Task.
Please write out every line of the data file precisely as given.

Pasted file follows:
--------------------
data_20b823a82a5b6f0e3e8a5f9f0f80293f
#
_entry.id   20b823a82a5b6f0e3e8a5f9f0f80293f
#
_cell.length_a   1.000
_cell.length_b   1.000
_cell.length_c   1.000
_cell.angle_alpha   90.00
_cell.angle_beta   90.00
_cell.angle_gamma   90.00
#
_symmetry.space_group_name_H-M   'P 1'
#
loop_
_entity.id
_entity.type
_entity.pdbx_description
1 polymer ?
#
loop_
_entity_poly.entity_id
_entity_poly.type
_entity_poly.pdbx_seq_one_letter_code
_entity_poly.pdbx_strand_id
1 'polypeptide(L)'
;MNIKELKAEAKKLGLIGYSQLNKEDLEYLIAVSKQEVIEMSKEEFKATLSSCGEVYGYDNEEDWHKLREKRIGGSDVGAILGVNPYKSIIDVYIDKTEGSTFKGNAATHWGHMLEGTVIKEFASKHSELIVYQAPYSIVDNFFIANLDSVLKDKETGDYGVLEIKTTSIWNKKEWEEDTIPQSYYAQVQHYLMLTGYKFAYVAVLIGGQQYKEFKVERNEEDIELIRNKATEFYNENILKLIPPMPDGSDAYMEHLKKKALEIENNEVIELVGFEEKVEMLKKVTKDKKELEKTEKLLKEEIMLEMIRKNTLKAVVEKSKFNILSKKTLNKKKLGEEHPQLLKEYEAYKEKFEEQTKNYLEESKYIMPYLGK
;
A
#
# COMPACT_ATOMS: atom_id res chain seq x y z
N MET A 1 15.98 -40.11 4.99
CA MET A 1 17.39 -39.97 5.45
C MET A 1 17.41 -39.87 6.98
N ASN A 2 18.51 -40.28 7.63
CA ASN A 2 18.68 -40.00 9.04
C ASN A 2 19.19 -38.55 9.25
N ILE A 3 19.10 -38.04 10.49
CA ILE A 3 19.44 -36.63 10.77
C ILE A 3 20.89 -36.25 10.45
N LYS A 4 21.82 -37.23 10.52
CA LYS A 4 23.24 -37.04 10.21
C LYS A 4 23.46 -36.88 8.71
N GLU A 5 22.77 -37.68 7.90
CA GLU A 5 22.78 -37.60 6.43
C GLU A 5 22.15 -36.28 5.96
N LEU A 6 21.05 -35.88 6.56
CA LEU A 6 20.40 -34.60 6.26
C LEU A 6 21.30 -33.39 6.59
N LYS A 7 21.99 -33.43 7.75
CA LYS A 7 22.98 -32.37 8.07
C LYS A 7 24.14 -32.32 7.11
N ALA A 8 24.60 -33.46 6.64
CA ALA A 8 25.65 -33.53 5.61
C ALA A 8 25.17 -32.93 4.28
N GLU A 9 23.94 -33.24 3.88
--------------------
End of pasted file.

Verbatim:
data_20b823a82a5b6f0e3e8a5f9f0f80293f
#
_entry.id   20b823a82a5b6f0e3e8a5f9f0f80293f
#
_cell.length_a   1.000
_cell.length_b   1.000
_cell.length_c   1.000
_cell.angle_alpha   90.00
_cell.angle_beta   90.00
_cell.angle_gamma   90.00
#
_symmetry.space_group_name_H-M   'P 1'
#
loop_
_entity.id
_entity.type
_entity.pdbx_description
1 polymer ?
#
loop_
_entity_poly.entity_id
_entity_poly.type
_entity_poly.pdbx_seq_one_letter_code
_entity_poly.pdbx_strand_id
1 'polypeptide(L)'
;MNIKELKAEAKKLGLIGYSQLNKEDLEYLIAVSKQEVIEMSKEEFKATLSSCGEVYGYDNEEDWHKLREKRIGGSDVGAILGVNPYKSIIDVYIDKTEGSTFKGNAATHWGHMLEGTVIKEFASKHSELIVYQAPYSIVDNFFIANLDSVLKDKETGDYGVLEIKTTSIWNKKEWEEDTIPQSYYAQVQHYLMLTGYKFAYVAVLIGGQQYKEFKVERNEEDIELIRNKATEFYNENILKLIPPMPDGSDAYMEHLKKKALEIENNEVIELVGFEEKVEMLKKVTKDKKELEKTEKLLKEEIMLEMIRKNTLKAVVEKSKFNILSKKTLNKKKLGEEHPQLLKEYEAYKEKFEEQTKNYLEESKYIMPYLGK
;
A
#
# COMPACT_ATOMS: atom_id res chain seq x y z
N MET A 1 15.98 -40.11 4.99
CA MET A 1 17.39 -39.97 5.45
C MET A 1 17.41 -39.87 6.98
N ASN A 2 18.51 -40.28 7.63
CA ASN A 2 18.68 -40.00 9.04
C ASN A 2 19.19 -38.55 9.25
N ILE A 3 19.10 -38.04 10.49
CA ILE A 3 19.44 -36.63 10.77
C ILE A 3 20.89 -36.25 10.45
N LYS A 4 21.82 -37.23 10.52
CA LYS A 4 23.24 -37.04 10.21
C LYS A 4 23.46 -36.88 8.71
N GLU A 5 22.77 -37.68 7.90
CA GLU A 5 22.78 -37.60 6.43
C GLU A 5 22.15 -36.28 5.96
N LEU A 6 21.05 -35.88 6.56
CA LEU A 6 20.40 -34.60 6.26
C LEU A 6 21.30 -33.39 6.59
N LYS A 7 21.99 -33.43 7.75
CA LYS A 7 22.98 -32.37 8.07
C LYS A 7 24.14 -32.32 7.11
N ALA A 8 24.60 -33.46 6.64
CA ALA A 8 25.65 -33.53 5.61
C ALA A 8 25.17 -32.93 4.28
N GLU A 9 23.94 -33.24 3.88